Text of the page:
Bay Journal

Rona Kobell is a former writer for the Bay Journal and Baltimore Sun.

Trump administration pledges to do more with less for U.S. aquaculture

  • June 04, 2017
Bill Cox, left, of the Honga Oyster Company looks on as Suzanne Bricker of NOAA and Matt Parker of Maryland Sea Grant collect oysters for tissue analysis back in the lab. Parker’s son, Broughton, assists.  (Dave Harp)

"Aquaculture is not the future of oyster harvests. It's the present," said Mark Luckenbach - Virginia Institute of Marine Science.

Luckenbach, based at the VIMS lab at Wachapreague, told me those words 11 years ago, when I wrote my first story about oyster aquaculture. Since then, I’ve written more than 100 stories on the topic, and someday, I hope, I’ll write a book. One thing is sure: the present has taken a long time to arrive - not just in the Chesapeake Bay, but all over the country.

Eighty to 90 percent of the seafood eaten in the United States is imported, according to the National Oceanic and Atmospheric Administration. In Baltimore, where I live, the crabmeat at my local grocery store is not from the Chesapeake Bay. The salmon is not from this country. And striped bass? Never seen it there, though I live just an hour from where one could catch some of the nicest rockfish you could find anywhere.

NOAA officials want to change what they’re calling a $14 billion seafood trade deficit. At a webinar last week, agency officials said Commerce Secretary Wilbur Ross, who oversees NOAA, is committed to “eliminating barriers” to growing aquaculture here in the United States.

In Maryland, we know well some of these barriers as they relate to growing oysters. Would-be growers have spent years awaiting permission to put oysters in the water, even though the bivalves filter the water, increase biodiversity, and even spur recruitment for the Bay’s long-troubled wild oyster population, which is less than 1 percent of historic levels.

On a conference call during the webinar, federal officials touted Maryland’s permit innovations as a success. (They didn’t mention that oyster farmers have blamed NOAA’s National Marine Fisheries Service for some of those delays, relating to the possible impact of oyster farming on endangered marine turtles.) Maryland worked with the Baltimore District of the U.S. Army Corps of Engineers to streamline the permit process. State and federal officials, as well as oyster farmers, report it is working more smoothly now. (NOAA officials said they had an “ombudsman” role in the process.)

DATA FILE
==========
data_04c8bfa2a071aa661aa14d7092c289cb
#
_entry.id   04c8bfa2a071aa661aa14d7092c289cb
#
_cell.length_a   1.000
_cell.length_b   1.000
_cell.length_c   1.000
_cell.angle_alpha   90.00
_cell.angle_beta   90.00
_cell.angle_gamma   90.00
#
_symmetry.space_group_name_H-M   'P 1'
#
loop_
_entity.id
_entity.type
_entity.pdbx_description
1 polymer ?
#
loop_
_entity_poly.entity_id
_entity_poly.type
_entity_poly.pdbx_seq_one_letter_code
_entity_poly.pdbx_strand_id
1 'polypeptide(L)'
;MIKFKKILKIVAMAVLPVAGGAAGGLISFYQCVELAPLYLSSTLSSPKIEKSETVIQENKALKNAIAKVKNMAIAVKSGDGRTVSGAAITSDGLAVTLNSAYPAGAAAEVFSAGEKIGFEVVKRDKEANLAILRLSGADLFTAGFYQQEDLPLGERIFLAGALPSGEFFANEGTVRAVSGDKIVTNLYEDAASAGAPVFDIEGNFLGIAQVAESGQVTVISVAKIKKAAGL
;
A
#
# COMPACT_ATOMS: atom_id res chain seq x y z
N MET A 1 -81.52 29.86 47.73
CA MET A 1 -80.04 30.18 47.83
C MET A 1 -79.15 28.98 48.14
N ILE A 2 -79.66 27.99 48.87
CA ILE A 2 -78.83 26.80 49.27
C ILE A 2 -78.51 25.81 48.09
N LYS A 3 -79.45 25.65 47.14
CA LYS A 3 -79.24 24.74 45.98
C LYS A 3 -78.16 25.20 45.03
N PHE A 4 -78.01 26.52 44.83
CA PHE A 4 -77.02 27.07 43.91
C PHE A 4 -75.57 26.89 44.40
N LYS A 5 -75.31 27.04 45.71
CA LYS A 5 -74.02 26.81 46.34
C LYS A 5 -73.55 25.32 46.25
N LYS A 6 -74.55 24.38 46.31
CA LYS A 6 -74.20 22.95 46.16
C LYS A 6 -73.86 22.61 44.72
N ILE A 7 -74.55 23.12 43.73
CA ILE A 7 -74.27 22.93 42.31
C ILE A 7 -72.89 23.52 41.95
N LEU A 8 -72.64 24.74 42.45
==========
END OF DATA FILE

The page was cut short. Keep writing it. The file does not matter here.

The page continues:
As for aquaculture in the rest of the country, “It’s not for the faint of heart,” said David O’Brien, deputy director of the NOAA Fisheries Office of Aquaculture. “It’s a very challenging process that can take years. Even after several years, there’s no guarantee the permit will be issued.”

Though federal agencies have been coordinating on building up aquaculture since 1980, NOAA is fairly new to the effort. It only started its program in 2004 with a small office, O’Brien said. Now, aquaculture has shifted to “a very front and center part of our mission.”

The National Sea Grant College Program, which NOAA funds, is providing those interested in aquaculture with writing business plans, technical assistance, and navigating the permitting process. Maine Sea Grant is helping to grow kelp, which NOAA officials hope can replace kale as the new green of the moment. Wisconsin Sea Grant is working on finfish aquaculture, and there is hope that, in Chicago, entrepreneurs will circulate water from Lake Michigan in abandoned warehouses and grow fish for area restaurants. (Baltimore talked about that, too, about a decade ago. Yonathan Zohar, of the University System of Maryland's Institute of Marine & Environmental Technology, was raising sea bream and bronzini in his Inner Harbor lab and donating the fish to nearby restaurants. But he never commercialized it. It’s still not the present in either city.)

One stumbling block to aquaculture’s future: European clams and oysters cannot enter the United States, and the Europeans won’t let American molluscan shellfish cross their borders, either. The American ban isn’t NOAA’s rule; it’s the Food and Drug Administration’s, and it dates back to 2009. It has to do with how the Europeans test for pathogens; they test the meat, and we test the water.

It’s been difficult to come up with a shellfish safety protocol that works for both Europe and the United States, but O’Brien said he’s going to keep working on it. Getting that done will not only help increase markets for seafood, but could prompt multi-national companies to set up branches in the United States.

So, in the future, O’Brien said, NOAA will become more business friendly. That, he said, is one thing the new administration is clear on. How does the agency propose to do that in a time of cuts and great uncertainty (Sea Grant, at press time, was proposed to be zeroed out for 2018)? O’Brien said the administration is looking for public opinions on that matter.

He did not offer a direct line, or an email address for direct contact. But NOAA followed up with an email address for questions and comments: They say they do really want to hear from the public. Now we know where to reach them.

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About Rona Kobell

Rona Kobell is a former writer for the Bay Journal and Baltimore Sun.

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Thomas A. Bierce on June 06, 2017:

As one of the first and only oyster mariculture permit holders in South Carolina, i am glad to hear there will be some greasing of the skids as far as permitting is concerned! Aquaculture has the potential to replace and revitalize some of the fisheries which are currently struggling.

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